Tuesday, November 16, 2004
We hate to pinch from Juan Cole twice in one day, but we hope he can live with it. Here's his take on the currently popular argument that, because he was "marginalized" and "ineffective" to begin with, the resignation of veracity-challenged Colin Powell at State (and his replacement by veracity-challenged Condoleezza Rice) isn't really all that big a deal:
[I]nsiders in Washington have told me enough stories about Powell victories behind the scenes that I am not sure the marginalization argument is decisive. Powell had an alliance with UK Prime Minister Tony Blair, and the two of them could sometimes derail the wilder plans of the Department of Defense. Blair, and probably Powell, convinced Bush to fight al-Qaeda and the Taliban in Afghanistan before going on to an Iraq war. Imagine how dangerous the situation would be if the US were bogged down in Iraq as it is now, but Bin Laden's 40 training camps were still going full steam!
Likewise, I have it on good authority that Powell and Blair derailed a Department of Defense plan to install Ahmad Chalabi as a soft dictator in Iraq within 6 months of the fall of Saddam. Jay Garner had been given this charge, and Powell was able to get Paul Bremer in, instead, with a charge to keep the country out of Chalabi's corrupt hands.
So at some crucial junctures, Powell has played an essential role in ensuring the implementation of a more sensible policy. Without him in the administration, hotter heads may well prevail . . . .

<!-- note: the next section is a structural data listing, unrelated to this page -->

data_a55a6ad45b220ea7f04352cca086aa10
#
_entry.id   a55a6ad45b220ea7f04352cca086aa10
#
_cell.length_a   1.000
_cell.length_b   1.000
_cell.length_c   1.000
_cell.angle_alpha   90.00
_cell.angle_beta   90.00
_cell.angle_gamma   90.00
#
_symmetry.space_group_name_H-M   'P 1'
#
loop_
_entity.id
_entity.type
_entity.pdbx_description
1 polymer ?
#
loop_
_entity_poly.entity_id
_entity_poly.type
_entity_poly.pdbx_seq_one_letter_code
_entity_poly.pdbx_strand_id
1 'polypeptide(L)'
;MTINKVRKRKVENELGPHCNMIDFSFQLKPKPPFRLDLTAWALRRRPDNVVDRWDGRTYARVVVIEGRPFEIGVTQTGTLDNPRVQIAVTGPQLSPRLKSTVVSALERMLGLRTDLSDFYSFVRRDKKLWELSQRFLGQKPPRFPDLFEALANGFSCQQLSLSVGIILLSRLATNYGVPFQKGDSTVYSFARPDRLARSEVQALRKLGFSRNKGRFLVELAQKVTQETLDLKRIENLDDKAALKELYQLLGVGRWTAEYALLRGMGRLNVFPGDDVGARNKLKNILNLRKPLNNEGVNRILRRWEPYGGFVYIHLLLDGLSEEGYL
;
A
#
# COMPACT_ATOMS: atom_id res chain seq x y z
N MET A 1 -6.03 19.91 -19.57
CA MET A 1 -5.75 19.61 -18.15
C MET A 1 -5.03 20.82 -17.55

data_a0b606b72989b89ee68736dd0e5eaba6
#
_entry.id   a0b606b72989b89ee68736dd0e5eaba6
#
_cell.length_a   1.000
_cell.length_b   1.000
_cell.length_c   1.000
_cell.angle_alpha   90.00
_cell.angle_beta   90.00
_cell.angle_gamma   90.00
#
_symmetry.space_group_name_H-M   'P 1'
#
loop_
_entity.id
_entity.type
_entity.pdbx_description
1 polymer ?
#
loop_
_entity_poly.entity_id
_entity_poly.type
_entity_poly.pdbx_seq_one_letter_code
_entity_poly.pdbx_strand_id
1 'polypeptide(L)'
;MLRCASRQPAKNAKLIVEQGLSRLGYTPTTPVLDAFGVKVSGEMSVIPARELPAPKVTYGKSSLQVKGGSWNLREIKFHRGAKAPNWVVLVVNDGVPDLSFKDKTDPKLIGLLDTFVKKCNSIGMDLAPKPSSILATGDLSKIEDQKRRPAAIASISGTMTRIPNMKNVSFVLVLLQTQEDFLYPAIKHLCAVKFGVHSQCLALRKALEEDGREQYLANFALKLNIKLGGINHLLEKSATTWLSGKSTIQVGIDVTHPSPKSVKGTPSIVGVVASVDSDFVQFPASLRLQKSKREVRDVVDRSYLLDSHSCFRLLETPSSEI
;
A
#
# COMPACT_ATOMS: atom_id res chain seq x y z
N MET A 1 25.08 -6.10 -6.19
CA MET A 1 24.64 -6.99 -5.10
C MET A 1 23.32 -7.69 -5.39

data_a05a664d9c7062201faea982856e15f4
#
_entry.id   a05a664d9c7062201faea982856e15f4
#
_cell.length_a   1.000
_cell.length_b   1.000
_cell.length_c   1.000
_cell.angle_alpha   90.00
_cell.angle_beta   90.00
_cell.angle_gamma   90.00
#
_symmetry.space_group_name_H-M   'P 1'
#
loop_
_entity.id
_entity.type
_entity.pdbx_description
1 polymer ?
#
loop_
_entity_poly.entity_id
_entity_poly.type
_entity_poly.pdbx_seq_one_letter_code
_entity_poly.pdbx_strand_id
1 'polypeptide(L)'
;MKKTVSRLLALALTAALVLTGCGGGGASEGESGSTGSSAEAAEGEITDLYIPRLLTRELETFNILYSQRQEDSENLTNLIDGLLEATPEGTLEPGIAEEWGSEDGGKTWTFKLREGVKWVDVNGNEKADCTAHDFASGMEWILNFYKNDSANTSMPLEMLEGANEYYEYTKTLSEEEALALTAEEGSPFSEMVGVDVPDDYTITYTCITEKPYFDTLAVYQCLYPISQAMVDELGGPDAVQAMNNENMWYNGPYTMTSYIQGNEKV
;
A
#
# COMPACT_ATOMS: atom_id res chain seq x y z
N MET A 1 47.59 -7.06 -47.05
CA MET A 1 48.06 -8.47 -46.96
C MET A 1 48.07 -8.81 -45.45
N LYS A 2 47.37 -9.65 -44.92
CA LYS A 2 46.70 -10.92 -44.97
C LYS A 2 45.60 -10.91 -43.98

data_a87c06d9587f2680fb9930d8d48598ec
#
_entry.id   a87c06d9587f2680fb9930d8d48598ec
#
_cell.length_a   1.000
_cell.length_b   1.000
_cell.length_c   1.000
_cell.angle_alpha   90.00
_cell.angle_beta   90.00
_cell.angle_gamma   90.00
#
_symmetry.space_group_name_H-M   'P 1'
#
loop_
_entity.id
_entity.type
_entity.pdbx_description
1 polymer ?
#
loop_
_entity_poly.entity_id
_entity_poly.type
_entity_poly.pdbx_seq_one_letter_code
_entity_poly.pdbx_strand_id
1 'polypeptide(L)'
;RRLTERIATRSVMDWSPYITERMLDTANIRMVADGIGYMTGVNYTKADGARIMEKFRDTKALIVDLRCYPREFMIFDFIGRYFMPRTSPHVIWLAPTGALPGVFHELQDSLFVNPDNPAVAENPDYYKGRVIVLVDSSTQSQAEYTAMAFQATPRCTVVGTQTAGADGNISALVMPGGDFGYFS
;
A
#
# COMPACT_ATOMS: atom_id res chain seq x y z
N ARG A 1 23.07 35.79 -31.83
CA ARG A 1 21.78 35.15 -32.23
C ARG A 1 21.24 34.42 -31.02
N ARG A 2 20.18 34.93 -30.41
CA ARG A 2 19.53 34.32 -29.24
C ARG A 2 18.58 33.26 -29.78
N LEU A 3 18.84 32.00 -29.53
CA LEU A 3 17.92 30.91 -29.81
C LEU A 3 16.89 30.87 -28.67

Rice seems to me to have two major drawbacks as Secretary of State beyond her inability to challenge Bush's pet projects. One is that she is an old Soviet hand who still thinks in Cold War terms. She focuses on states and does not understand the threat of al-Qaeda, nor does she understand or empathize with Middle Easterners, about whom she appears to know nothing after all this time. The other drawback is that she is virtually a cheerleader for Ariel Sharon and will not be an honest broker between the Israelis and the Palestinians. Powell was much more fair on such issues, though he wasn't exactly pro-Palestinian either. Of course, with Elliot Abrams as the national security council staffer in charge of Arab-Israeli things, you might as well have Sharon just run US Middle East policy himself.
If the second Bush term is going to be mainly full of Fallujahs, though, I suppose Colin is well out of it. Seeing the iron fist lowered over and over again to little political advantage would be the more depressing the closer you were to the decision-making process.